Reconsidering a Fourteenth-Century Buddhist Painting of the Water-Moon Avalokite´svara in the Rijksmuseum
In the Rijksmuseum collection there is a painting depicting the Buddhist deity Water-Moon Avalokite´svara. The identification and dating of this painting are complex. It had long been considered to be a Chinese work of the Song Dynasty and dated to the twelfth century; later it was regarded as a Chinese work from the Yuan Dynasty and dated to the fourteenth century; more recently opinion shifted and it was seen as a Korean Buddhist painting from the Goryeo Dynasty and dated to the first half of the fourteenth century. This essay aims to serve as a fundamental research by examining the iconography and style of this painting in detail. The author argues on the basis of style that this painting is a late fourteenth-century Japanese hybrid creation that combines both Chinese iconography and the colouring of Chinese Song Buddhist painting with decorative elements of Korean Goryeo Buddhist painting. In light of the recent research into the inter-regional connection of East Asian Buddhist image production, the Rijksmuseum Water-Moon Avalokite´svara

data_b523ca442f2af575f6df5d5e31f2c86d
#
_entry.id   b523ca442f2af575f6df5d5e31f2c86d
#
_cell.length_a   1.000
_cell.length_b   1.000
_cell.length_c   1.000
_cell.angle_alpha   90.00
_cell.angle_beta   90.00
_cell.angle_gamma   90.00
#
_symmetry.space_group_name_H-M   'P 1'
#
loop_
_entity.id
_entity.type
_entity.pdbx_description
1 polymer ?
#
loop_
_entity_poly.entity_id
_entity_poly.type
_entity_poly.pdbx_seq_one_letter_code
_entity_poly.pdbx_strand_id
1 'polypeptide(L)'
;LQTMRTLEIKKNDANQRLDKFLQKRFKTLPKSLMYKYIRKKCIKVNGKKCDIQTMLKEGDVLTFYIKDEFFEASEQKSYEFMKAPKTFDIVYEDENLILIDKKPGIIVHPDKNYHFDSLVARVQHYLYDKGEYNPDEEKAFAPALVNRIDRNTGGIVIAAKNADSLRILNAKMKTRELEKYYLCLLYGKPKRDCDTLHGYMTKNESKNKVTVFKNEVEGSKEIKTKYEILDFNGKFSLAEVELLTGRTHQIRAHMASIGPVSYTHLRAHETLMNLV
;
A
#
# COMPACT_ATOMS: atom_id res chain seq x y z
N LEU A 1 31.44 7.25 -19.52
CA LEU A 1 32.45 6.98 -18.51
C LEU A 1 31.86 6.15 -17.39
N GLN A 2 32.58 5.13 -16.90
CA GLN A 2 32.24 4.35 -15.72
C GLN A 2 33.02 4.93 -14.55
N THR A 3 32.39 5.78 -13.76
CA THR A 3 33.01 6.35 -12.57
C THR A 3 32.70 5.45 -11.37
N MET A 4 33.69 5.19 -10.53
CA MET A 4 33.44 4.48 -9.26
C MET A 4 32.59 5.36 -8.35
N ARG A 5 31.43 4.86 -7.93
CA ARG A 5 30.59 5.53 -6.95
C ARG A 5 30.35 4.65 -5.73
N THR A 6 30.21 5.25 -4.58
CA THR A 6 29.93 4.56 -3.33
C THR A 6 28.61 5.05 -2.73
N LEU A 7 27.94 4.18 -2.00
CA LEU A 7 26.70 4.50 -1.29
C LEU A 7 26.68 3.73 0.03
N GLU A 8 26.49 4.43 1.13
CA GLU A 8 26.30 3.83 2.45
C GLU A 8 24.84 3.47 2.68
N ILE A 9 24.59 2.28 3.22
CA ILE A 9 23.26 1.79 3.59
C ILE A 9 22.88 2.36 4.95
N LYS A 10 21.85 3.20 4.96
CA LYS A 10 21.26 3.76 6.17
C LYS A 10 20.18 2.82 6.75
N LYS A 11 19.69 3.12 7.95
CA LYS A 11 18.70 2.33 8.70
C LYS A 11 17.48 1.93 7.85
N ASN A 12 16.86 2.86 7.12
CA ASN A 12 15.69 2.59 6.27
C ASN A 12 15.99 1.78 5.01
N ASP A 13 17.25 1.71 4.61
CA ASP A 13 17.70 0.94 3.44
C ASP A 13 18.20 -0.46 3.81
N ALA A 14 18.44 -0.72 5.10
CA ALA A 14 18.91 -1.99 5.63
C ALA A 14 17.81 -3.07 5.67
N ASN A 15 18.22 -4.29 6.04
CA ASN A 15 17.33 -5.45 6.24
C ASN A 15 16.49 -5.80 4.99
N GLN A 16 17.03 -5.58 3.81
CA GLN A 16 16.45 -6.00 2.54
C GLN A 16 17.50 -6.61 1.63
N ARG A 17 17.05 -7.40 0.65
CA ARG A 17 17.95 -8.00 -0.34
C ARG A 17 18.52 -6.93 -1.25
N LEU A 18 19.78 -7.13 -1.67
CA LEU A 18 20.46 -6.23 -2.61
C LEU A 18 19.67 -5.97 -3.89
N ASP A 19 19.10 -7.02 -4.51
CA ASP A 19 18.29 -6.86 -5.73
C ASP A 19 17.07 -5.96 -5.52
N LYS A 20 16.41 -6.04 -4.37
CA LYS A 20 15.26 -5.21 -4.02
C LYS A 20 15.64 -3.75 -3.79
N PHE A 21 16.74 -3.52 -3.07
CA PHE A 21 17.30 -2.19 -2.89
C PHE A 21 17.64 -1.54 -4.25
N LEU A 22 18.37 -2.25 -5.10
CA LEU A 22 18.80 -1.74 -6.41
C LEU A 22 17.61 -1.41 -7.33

provides an example of the artistic interactions between China, Korea and Japan in the fourteenth century.
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